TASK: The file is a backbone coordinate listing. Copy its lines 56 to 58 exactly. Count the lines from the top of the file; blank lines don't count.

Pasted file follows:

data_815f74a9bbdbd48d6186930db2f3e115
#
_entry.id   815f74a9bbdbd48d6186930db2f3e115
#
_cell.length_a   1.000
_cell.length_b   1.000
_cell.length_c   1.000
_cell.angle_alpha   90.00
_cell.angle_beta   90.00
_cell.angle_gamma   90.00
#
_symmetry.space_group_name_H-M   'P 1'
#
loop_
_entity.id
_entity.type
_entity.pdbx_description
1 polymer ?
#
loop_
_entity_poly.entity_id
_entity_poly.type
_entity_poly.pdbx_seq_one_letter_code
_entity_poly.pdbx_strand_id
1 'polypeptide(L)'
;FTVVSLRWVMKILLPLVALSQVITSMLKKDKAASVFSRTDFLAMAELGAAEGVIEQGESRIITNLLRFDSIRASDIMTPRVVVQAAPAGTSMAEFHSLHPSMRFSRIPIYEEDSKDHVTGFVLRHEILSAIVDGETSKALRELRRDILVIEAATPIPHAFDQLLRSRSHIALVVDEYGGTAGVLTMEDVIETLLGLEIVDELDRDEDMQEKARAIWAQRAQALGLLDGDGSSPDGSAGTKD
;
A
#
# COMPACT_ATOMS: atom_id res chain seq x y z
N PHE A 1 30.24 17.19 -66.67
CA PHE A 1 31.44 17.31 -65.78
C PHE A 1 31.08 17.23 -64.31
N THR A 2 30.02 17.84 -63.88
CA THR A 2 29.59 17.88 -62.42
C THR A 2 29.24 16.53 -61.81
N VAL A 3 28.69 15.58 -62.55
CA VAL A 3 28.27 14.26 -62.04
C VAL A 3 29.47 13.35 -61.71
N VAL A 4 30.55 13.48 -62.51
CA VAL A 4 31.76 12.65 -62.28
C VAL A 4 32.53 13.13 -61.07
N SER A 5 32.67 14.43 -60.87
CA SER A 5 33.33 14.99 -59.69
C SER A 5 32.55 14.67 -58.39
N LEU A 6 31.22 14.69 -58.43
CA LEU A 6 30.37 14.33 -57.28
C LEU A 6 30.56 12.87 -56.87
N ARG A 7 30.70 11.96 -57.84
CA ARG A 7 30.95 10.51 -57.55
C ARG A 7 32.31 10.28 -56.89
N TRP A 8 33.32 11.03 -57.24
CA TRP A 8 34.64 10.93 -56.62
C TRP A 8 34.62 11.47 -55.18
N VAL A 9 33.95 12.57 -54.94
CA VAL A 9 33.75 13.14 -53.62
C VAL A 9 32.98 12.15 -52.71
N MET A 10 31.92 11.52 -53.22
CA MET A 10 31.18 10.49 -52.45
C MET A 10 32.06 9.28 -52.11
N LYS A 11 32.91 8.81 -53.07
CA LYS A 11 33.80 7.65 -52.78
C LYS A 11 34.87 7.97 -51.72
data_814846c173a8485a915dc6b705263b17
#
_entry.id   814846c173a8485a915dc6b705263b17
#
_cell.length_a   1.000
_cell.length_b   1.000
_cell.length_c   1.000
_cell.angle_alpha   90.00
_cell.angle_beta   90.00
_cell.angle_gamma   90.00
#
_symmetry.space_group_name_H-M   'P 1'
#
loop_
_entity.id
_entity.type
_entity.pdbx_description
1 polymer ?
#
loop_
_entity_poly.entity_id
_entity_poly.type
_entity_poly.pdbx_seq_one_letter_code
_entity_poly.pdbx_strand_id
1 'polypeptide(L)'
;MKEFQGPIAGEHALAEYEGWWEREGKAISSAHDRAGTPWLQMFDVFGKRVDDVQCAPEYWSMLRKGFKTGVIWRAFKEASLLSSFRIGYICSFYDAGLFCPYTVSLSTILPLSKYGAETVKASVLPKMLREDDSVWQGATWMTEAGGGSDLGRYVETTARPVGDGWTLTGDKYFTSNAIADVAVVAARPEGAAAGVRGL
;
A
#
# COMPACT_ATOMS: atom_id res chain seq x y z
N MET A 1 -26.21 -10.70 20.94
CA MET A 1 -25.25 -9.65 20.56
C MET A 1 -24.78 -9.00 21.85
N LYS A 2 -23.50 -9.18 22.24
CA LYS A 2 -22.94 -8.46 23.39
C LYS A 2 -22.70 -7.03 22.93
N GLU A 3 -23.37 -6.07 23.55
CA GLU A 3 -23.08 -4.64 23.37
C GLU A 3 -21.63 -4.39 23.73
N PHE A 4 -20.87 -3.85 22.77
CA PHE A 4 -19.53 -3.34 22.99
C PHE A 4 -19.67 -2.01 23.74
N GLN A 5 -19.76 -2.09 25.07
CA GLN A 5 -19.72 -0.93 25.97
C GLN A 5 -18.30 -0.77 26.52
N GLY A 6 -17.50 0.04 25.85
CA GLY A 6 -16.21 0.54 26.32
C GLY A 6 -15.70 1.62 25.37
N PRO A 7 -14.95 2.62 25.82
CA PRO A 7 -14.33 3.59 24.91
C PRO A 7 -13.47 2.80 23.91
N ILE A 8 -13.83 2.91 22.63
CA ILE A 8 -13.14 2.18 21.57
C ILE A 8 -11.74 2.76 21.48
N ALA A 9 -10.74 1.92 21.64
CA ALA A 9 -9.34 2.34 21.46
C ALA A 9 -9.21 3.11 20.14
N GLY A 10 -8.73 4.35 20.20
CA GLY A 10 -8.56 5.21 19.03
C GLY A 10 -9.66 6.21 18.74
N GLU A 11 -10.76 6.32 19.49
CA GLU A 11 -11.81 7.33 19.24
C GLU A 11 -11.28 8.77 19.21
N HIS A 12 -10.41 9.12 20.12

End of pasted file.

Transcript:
CA VAL A 9 33.75 13.14 -53.62
C VAL A 9 32.98 12.15 -52.71
N MET A 10 31.92 11.52 -53.22